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PistachioRose

Fiance Visa vs Spouse Visa for Pakistan

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Posted (edited)

Hello. For Pakistan is it better to marry and apply the Spouse Visa or is it okay to just apply for a Fiance Visa if you have already met. Will I have more chances of getting denied if I do the Fiance Visa? A little background information is that the female petitioner is 9 years older and previously married to two other Pakistani nationals who have entered USA. One marriage lasted two years and the other 8.5 years. Can you please advise me of the best type of Visa to apply for in this situation?

Edited by PistachioRose
Typo

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I agree, spousal visa is probably the best option, but there may be a bit more scrutiny regardless.


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Posted (edited)
12 minutes ago, PistachioRose said:

I feel offended by the "serial" comment.

The circumstances of each situation is unknown to you.

Ok, can you elaborate on what could happen?

You can feel as you'd like, but that doesn't change the fact that the consular officer might also think that and deny the visa. You are coming here for answers and those are the answers. I understand how it can be upsetting, but you need to be prepared for the journey that lies ahead, which is neither going to be easy nor short. 

Edited by Mary&Rafa

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3 minutes ago, Mary&Rafa said:

You can feel as you'd like, but that doesn't change the fact that the consular officer might also think that and deny the visa. You are coming here for answers and those are the answers. I understand how it can be upsetting, but you need to be prepared for the journey that lies ahead, which is neither going to be easy nor short. 

So where is your answer on which Visa I should go for or were you just here to let me know the other poster was right?

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2 minutes ago, PistachioRose said:

So where is your answer on which Visa I should go for or were you just here to let me know the other poster was right?

My answer pertains to your question about having a harder time. You are going to have an equal hard time no matter which one you choose.

 

Regarding the visa, marrying and filing for the CR-1 usually outweighs K-1 because the applicant will become a permanent resident as soon as they enter the US, can work and travel and it's cheaper. The downside is that it takes longer than K-1.

 

But if you want to apply just taking into account how hard it's going to be then my answer is the same. Both are going to be hard.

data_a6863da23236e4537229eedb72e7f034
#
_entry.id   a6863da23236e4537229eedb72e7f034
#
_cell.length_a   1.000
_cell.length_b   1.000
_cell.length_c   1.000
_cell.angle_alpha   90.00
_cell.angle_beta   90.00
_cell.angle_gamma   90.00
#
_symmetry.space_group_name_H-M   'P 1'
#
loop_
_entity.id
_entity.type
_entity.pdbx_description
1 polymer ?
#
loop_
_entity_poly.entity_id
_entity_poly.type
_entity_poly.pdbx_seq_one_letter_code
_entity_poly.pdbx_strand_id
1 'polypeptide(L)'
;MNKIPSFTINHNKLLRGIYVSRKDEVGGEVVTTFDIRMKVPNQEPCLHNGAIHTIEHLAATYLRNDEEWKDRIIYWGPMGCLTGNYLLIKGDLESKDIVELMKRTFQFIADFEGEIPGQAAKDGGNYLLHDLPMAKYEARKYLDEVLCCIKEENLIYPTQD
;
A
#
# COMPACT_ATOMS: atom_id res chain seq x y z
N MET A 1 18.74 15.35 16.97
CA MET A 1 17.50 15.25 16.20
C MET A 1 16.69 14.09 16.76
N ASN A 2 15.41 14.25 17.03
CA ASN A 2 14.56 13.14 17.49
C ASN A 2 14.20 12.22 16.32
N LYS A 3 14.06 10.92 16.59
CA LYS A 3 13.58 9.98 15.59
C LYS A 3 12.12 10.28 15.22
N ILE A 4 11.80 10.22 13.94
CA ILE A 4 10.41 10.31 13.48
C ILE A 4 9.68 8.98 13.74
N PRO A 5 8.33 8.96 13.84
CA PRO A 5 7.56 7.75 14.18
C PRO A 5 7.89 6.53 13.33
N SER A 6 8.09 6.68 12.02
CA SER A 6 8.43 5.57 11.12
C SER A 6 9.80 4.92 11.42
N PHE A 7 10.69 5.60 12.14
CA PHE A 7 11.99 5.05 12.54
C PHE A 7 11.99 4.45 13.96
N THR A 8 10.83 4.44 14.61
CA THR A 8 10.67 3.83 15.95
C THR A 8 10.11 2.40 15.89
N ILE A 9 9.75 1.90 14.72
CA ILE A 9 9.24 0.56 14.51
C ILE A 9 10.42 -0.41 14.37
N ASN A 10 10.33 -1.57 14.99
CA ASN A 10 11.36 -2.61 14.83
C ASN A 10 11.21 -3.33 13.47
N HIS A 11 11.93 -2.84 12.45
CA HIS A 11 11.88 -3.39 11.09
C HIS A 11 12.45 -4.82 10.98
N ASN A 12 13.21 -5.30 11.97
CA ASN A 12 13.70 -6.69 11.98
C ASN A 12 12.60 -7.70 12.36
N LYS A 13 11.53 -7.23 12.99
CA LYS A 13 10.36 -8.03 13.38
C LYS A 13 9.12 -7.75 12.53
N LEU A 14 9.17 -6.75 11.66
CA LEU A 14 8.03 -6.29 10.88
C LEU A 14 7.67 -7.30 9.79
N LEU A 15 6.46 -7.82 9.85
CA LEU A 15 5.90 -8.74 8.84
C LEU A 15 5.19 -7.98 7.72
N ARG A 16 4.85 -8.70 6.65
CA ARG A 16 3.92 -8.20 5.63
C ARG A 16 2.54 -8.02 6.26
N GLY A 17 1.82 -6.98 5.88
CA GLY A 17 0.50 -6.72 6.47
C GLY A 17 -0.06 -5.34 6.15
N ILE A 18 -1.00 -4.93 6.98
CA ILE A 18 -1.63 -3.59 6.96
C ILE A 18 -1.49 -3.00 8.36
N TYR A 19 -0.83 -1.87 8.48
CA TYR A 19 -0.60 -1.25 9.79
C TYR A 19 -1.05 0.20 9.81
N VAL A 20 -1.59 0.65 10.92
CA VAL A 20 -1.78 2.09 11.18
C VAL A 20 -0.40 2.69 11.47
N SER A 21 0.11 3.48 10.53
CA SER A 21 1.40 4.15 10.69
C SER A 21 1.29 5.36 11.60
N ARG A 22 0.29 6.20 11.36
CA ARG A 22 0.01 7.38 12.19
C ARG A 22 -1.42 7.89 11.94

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Just now, Mary&Rafa said:

My answer pertains to your question about having a harder time. You are going to have an equal hard time no matter which one you choose.

 

Regarding the visa, marrying and filing for the CR-1 usually outweighs K-1 because the applicant will become a permanent resident as soon as they enter the US, can work and travel and it's cheaper. The downside is that it takes longer than K-1.

 

But if you want to apply just taking into account how hard it's going to be then my answer is the same. Both are going to be hard.

Ok, so either way I have my work cut out for me. I understand that it may be hard but hopefully not impossible. Does marrying someone from another country also become harder in a situation as such?

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1 minute ago, PistachioRose said:

Ok, so either way I have my work cut out for me. I understand that it may be hard but hopefully not impossible. Does marrying someone from another country also become harder in a situation as such?

An USC that has married foreign nationals that adjusted afterwards and then divorced them is going to have to deal with more scrutiny no matter where they are from. I wish you all the luck in the world, and if I was you I would make sure to prove that my relationship is bona fide as hard as I could (multiple visits, plane receipts, letters, knowledge of each other and each other families, photographs)

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45 minutes ago, Mary&Rafa said:

An USC that has married foreign nationals that adjusted afterwards and then divorced them is going to have to deal with more scrutiny no matter where they are from. I wish you all the luck in the world, and if I was you I would make sure to prove that my relationship is bona fide as hard as I could (multiple visits, plane receipts, letters, knowledge of each other and each other families, photographs)

Ok, thank you for the suggestions. I am sure it will not be easy. I have visited mutiple times I guess that will help some.

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Another point of scrutiny (when going through info they have on previous petitions) that may come up is if all 3 beneficiaries are from the same area/related in any way/how did you meet them...we had one member who petitioned a Pakistani national for a fiancee visa, married and then wanted to divorce in the USA, so that he could turn around and file a K1 for the ex's sister.  Certainly that would have raised some eyebrows with the embassy, as they likely presumed there might not have been a bonafide relationship but rather some circumvention of sibling immigration waiting times involved there.

 

Do any of them know each other in any way?  Did the petitioner meet any of them the same way?

 

 


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